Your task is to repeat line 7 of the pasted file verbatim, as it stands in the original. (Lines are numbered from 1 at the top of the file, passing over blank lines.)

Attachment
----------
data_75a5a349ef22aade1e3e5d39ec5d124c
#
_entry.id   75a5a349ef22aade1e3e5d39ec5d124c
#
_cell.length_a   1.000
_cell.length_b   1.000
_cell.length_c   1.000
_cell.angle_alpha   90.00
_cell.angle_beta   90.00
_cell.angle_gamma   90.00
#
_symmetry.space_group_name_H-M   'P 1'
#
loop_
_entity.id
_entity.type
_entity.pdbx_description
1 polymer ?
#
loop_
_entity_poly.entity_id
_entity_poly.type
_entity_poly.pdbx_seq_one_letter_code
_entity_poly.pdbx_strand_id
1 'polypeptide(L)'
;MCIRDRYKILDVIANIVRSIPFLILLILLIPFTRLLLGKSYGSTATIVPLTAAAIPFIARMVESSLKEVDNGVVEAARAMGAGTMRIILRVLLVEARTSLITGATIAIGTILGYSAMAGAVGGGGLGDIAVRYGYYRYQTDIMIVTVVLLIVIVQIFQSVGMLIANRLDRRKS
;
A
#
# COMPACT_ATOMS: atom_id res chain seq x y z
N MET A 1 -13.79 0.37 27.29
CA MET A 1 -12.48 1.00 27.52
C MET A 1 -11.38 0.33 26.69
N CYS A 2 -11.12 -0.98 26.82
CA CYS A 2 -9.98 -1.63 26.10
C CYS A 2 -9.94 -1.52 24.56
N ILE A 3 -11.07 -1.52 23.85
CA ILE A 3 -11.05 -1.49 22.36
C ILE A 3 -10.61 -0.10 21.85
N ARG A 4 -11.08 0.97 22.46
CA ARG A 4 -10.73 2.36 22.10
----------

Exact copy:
_cell.length_c   1.000